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An Ecclesiastical History To The 20th Year Of The Reign Of Constantine by Eusebius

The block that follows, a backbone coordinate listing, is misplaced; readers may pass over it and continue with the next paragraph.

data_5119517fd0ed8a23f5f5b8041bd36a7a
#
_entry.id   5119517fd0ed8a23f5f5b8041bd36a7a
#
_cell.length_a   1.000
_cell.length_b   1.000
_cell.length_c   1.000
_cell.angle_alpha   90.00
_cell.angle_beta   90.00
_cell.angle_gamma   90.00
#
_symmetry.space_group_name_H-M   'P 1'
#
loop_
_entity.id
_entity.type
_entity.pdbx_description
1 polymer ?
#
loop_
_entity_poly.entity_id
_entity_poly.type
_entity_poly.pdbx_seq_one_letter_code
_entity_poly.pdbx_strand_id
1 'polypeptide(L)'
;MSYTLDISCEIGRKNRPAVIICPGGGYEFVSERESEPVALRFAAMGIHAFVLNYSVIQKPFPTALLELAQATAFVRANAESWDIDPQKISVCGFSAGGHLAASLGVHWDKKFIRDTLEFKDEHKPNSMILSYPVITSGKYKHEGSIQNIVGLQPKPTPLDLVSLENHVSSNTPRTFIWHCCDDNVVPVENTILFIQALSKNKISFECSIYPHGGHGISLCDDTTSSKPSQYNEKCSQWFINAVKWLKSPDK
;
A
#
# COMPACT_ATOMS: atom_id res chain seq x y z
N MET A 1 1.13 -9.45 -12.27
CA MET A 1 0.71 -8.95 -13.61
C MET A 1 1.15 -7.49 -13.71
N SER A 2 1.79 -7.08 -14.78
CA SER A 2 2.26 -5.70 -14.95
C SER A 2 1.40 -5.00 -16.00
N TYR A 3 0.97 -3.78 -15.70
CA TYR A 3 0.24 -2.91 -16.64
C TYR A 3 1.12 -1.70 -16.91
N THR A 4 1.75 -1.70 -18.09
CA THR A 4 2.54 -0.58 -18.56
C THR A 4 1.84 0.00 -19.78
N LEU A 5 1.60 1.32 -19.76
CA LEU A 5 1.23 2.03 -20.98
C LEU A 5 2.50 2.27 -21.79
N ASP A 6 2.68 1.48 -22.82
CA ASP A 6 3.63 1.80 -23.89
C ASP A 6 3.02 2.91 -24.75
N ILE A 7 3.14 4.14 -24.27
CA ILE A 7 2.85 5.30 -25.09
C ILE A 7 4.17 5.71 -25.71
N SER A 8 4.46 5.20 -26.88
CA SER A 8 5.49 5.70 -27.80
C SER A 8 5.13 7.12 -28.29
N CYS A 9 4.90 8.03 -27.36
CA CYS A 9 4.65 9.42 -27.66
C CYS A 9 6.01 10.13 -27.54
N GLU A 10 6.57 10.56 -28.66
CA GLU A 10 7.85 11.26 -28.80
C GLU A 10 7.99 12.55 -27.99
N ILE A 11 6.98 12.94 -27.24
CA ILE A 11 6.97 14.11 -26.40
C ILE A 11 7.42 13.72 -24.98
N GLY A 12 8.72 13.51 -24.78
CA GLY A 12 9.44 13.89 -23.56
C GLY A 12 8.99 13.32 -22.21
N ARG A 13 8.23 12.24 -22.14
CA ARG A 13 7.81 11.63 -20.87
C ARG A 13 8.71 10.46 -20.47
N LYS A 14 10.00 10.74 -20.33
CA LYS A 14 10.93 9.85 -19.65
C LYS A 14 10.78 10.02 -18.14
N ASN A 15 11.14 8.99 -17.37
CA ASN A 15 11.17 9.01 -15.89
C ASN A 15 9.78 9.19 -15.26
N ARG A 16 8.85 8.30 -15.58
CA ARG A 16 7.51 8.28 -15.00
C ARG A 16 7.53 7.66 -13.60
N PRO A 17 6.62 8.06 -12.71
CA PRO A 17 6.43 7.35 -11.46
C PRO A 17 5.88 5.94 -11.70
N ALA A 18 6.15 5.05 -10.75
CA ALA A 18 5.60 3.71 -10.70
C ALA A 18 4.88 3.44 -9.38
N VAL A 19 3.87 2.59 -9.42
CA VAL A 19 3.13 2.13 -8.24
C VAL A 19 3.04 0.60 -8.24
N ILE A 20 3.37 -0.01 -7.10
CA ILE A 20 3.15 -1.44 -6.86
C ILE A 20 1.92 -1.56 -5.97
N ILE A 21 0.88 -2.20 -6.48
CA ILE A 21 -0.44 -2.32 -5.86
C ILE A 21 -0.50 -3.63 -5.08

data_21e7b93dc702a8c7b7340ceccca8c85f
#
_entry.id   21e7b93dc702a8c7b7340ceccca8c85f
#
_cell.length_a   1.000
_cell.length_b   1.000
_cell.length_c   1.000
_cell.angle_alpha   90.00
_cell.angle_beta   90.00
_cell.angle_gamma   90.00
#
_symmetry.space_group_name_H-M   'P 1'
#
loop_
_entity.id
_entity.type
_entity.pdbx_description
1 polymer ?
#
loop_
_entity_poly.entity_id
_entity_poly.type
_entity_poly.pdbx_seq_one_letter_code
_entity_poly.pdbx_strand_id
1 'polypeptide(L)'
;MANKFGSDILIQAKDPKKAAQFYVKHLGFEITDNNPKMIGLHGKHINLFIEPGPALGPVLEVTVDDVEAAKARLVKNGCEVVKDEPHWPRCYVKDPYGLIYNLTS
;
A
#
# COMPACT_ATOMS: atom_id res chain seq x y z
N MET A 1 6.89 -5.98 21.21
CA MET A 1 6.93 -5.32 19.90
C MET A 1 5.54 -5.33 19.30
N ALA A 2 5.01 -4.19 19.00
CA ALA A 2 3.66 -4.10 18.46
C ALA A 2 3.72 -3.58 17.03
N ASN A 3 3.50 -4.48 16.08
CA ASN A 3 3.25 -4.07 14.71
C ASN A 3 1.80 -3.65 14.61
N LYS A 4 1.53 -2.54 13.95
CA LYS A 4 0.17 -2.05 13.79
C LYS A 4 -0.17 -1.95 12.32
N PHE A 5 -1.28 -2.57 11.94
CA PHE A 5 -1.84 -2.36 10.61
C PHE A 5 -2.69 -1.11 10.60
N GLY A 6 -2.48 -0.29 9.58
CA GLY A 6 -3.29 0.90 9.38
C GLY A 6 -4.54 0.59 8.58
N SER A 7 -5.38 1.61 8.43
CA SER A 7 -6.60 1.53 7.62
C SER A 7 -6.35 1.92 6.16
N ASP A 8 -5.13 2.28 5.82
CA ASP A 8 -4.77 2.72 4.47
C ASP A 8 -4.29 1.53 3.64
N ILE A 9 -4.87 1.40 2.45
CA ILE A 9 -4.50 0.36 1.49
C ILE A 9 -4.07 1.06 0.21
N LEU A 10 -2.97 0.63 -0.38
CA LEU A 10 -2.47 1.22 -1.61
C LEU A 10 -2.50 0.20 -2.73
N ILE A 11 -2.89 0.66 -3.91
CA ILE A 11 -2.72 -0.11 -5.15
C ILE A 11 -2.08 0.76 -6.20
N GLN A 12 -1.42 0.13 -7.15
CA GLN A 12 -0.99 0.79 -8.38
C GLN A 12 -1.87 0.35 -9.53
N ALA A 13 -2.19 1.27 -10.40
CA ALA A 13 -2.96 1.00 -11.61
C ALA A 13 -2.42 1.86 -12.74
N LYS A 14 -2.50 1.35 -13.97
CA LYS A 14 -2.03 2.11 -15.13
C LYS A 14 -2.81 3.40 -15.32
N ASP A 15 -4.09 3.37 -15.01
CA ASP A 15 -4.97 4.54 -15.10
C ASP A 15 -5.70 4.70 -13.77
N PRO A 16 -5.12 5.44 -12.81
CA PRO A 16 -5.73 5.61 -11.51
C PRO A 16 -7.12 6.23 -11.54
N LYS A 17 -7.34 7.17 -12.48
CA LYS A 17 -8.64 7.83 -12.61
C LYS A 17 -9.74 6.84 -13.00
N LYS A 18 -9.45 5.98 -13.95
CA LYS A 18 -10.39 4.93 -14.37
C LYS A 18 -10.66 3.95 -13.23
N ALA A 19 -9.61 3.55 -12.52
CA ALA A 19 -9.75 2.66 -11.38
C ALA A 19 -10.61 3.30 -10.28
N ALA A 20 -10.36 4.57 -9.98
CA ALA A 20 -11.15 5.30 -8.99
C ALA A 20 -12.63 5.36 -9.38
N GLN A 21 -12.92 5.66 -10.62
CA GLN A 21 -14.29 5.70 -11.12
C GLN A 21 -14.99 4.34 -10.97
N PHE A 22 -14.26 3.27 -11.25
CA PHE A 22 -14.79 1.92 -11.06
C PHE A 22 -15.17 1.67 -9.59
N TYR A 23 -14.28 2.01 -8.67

THE faith of our Lord and Saviour Jesus Christ, having now been diffused abroad among all men, the enemy of salvation devising some scheme of seizing upon the imperial city for himself, brought thither Simon, whom we mentioned before. Coming to the aid of his insidious artifices, he attached many of the inhabitants of Rome to himself, in order to deceive them. This is attested by Justin, who was one of our distinguished writers, not long after the times of the apostles, concerning whom I shall say what is necessary in the proper place. The reader may see for himself, in the first defence of our religion, addressed to Antonine, where he writes thus: “And after the ascension of our Lord into heaven, certain men were suborned by demons as their agents, who said that they were gods. These were not only suffered to pass without persecution, but were even deemed worthy of honours by you. Simon, a certain Samaritan of the village called Githon, was one of the number, who, in the reign of Claudius Cæsar, performed many magic rites by the operation of demons, was considered a god, in your imperial city of Rome, and was honoured by you with a statue as a god, in the river Tiber (on an island), between the two bridges, having the superscription in Latin, Simoni Deo Sancto, which is, To Simon the Holy God. And nearly all the Samaritans, with a few also of other nations, worship him, confessing him as the Supreme God, and a certain Helen also, who had before been a public prostitute in Tyre of Phœnicia, but now attached herself to Simon, they called ‘the first intelligence’ that proceeded from him.” Such is the testimony of Justin, with which also Irenæus coincides in his first book against Heresies, where he also subjoins an account of the impiety and corrupt doctrine of the man, which it would be superfluous for us to detail; as it is in the power of those who wish, to learn the origin, and the lives, and the false doctrines, not only of this one, but likewise of all the heresiarchs respectively, as also of the institutions and principles of all of them, as treated at large in the above-mentioned book of Irenæus. Simon, however, we have understood to have taken the lead in all heresy; from whom also, down to the present time, those that followed him still affected the modest philosophy of the Christians, so celebrated for purity of life among all. From this, however, they appeared again to depart, and again to embrace the superstitions of idols, falling down before the pictures and statues of this selfsame Simon, and the aforesaid Helen with him; venturing to offer them worship by incense, and sacrifices, and libations. Those matters which are kept more secret by them than these, at the first mention of which they say one would be astonished, and to use an oracular phrase with them, would be confounded, happen in truth to be so full of amazement, and folly, and madness, such as they are, that it is not only impossible to commit them to writing, but even to utter them with the lips to modest men, on account of their excessive baseness and obscenity. For every vile corruption that could either be done or devised, is practised by this most abominable heresy, of a sect that ensnare those wretched females who are literally overwhelmed with every kind of vice.








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